I love this. I love this so much.
Jim Carrey and his anti-vax comrades know literally nothing about vaccines, how they are developed, and how they work. Vaccines do not cause autism.
… But… what if a vaccine *did* end up having a pretty ‘bad’ side-effect (outside of something expected, high fever, allergic reaction, etc)?
How would scientists know?
Would it be covered up by Big Pharma and the League of Evil Immunologists?
Would The Truth come out when some post-doc henchman has a change of heart and runs to the internet to write a blog post Expose?
This is what happens when vaccines have an unintended negative side-effect:
There was un uptick in cases of narcolepsy in people who had gotten an influenza vaccine. Not any/every influenza vaccine, but a specific formulation, intended to battle H1N1 influenza (aka swine flu).
If you were vaccinated with a specific flu vaccine, Pandemrix, and if you have a specific genetic allele, HLA-DQB1*0602, you were at risk of developing vaccine-induced autoimmunity.
Your antibodies see ‘shapes’, not specifically ‘I am going to stop influenza!’ or ‘Im gonna blow up that E. coli!’. So when the shape of a component of the vaccine, influenza nucleoprotein, ‘looks like’ the shape of a normal human protein, hypocretin receptor 2, vaccination broke tolerance (‘This is what me looks like. Dont make antibodies that look like me.’), and you get autoimmunity.
In this case, the influenza/you cross-reactive antibodies, sometimes, stuck to normal humanhypocretin receptor 2, and resulted in narcolepsy after vaccination.
Vaccine–>neurological disorder. This means vaccines COULD cause autism, a different neurological disorder, right?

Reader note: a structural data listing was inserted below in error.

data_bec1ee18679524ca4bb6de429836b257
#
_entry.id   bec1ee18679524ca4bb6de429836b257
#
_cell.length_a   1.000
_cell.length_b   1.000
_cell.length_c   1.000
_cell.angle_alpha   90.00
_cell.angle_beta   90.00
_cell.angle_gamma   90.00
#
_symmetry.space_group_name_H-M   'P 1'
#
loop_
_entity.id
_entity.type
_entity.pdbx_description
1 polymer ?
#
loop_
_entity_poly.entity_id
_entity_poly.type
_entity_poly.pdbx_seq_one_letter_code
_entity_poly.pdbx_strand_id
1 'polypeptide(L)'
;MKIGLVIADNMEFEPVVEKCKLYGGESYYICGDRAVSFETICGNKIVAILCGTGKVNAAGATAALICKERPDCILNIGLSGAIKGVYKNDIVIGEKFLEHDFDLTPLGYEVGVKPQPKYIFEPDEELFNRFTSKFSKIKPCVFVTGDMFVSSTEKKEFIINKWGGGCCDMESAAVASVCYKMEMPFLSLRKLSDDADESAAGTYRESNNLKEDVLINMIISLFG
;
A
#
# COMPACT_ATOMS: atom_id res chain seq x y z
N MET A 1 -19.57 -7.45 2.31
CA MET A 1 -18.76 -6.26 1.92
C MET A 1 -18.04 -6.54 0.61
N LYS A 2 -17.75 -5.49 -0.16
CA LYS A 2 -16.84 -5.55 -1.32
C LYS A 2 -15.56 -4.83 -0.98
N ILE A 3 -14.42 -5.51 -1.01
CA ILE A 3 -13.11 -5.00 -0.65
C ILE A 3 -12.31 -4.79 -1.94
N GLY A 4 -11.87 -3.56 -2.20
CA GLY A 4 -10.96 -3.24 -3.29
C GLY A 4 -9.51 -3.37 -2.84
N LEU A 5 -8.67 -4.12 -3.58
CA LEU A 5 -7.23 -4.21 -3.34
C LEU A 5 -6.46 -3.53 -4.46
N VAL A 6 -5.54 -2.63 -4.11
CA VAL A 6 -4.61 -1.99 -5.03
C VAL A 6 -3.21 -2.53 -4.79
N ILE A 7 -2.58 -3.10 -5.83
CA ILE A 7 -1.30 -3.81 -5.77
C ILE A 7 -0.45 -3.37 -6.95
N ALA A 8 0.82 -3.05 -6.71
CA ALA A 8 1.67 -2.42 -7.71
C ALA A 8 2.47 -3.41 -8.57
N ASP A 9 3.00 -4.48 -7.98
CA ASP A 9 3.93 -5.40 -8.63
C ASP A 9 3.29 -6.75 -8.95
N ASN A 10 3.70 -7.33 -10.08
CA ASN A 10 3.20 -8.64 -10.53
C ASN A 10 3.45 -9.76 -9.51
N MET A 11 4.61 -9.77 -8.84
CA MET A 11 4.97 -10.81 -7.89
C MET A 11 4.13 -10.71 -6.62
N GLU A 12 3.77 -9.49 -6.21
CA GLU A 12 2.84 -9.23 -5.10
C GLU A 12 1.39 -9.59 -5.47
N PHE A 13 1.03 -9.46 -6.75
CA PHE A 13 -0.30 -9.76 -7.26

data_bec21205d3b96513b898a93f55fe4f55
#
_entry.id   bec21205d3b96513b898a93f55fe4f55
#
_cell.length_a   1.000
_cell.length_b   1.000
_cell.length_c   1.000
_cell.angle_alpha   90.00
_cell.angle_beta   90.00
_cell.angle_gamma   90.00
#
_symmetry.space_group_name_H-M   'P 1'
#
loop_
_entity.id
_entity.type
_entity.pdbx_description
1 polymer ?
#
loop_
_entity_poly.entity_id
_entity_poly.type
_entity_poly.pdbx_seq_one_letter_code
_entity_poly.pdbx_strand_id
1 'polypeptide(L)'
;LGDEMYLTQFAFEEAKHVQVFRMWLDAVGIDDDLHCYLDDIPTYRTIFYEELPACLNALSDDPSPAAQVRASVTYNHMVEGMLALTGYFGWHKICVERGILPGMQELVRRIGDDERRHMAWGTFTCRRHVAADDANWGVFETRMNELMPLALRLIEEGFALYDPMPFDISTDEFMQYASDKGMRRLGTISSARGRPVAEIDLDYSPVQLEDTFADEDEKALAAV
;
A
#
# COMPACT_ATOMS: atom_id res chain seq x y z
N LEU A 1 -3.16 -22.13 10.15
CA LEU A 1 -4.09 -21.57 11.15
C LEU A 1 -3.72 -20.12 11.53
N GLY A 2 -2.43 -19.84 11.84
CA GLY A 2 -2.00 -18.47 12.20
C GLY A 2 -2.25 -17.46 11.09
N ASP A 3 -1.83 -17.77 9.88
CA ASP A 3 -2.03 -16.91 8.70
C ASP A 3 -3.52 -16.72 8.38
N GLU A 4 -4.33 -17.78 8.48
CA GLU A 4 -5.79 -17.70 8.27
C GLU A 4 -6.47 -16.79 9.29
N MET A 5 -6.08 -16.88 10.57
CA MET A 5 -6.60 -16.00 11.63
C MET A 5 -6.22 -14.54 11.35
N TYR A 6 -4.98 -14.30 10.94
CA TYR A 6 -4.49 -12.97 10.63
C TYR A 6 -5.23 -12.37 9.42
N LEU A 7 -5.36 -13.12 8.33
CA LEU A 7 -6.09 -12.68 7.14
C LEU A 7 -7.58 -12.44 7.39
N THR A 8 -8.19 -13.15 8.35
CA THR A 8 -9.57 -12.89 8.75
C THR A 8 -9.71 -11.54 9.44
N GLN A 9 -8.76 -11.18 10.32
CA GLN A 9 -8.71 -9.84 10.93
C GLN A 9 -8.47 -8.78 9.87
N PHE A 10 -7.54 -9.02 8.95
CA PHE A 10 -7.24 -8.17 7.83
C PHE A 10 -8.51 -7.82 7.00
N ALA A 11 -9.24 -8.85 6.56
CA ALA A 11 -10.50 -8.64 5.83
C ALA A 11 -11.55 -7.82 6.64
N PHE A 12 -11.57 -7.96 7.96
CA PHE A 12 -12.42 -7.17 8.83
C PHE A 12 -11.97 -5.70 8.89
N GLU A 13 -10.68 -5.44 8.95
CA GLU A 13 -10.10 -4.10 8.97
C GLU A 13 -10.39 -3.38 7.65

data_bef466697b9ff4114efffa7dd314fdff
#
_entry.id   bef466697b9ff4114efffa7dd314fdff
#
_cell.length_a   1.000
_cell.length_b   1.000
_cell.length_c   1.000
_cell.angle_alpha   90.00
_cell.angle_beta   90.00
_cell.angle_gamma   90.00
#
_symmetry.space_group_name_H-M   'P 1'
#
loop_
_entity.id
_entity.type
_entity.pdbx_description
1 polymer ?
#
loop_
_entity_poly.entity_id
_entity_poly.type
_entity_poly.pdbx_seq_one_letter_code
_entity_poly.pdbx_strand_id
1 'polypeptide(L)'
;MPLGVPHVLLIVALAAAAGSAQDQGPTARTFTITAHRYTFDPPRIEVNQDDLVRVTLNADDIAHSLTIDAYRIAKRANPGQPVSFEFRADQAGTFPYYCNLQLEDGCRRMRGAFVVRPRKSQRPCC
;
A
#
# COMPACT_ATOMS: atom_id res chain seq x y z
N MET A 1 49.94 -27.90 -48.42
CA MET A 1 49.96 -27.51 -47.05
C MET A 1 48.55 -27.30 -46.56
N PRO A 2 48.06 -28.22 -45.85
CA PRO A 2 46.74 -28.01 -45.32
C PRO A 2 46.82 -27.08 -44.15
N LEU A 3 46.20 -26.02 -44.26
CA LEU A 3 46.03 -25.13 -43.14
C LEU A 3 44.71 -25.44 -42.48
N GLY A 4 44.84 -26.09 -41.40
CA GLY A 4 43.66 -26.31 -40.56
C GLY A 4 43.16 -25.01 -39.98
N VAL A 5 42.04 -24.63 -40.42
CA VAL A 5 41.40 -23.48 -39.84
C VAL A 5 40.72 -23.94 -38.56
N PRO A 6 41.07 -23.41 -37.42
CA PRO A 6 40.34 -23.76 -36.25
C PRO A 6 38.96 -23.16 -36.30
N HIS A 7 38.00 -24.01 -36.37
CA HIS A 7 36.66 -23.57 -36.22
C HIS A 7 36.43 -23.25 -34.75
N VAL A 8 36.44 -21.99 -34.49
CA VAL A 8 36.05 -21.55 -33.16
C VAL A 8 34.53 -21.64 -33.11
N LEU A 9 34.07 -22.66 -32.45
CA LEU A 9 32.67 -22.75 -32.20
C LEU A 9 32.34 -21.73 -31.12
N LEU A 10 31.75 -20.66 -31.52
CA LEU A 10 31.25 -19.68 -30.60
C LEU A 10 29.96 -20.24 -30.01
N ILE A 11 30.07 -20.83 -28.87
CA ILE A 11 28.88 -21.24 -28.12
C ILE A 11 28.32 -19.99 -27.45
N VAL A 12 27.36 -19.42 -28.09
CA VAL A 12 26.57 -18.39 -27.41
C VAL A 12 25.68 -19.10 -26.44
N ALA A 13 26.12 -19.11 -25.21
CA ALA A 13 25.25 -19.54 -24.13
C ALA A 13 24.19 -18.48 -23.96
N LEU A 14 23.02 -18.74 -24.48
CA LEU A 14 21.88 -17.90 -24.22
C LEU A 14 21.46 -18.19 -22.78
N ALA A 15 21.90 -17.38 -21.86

Not at all.
The relationship between this vaccine, a very specific genotype, and an increased risk of narcolepsy was seen in independent groups where Pandemrix was used. Different countries. Different scientists. Same observations.
No one, anywhere, has ‘evidence’ vaccines cause autism.
The scientists in this study fully elucidated the specific vaccine component, the specific genotypes of patients, and the specific antibody responses capable of generating a ‘narcolepsy’ phenotype.
The ‘vaccines cause autism’ crowd blame random vaccine components (changing to another random component, or not changing, when their component of choice is exonerated). They ignore/deny the genetic component of autism. They have no viable hypothesis for the biochemical pathway that would lead from ‘random vaccine component’ to ‘autism’.
Furthermore, the authors of this study in no way shape or form say ‘Vaccines are bad!’, even though they have evidence in hand that a vaccine did something ‘bad’. Their conclusions are:
1) People with this genotype could have had a *worse* reaction if they were infected with the actual pathogen, rather than just the vaccine. Infection leads to prolonged exposure to more of the influenza protein, and results in more cross-reactive antibodies. Even if there were no other options, the vaccine would be a lower risk than actually getting sick.
2) There are other options. People with this genotype can can get one of the other vaccine formulations that had 73% less of the offending flu protein. Most of us got this vaccine anyway, just because of availability. But it is best if they get this alternative vaccine before they are infected with an H1N1 virus.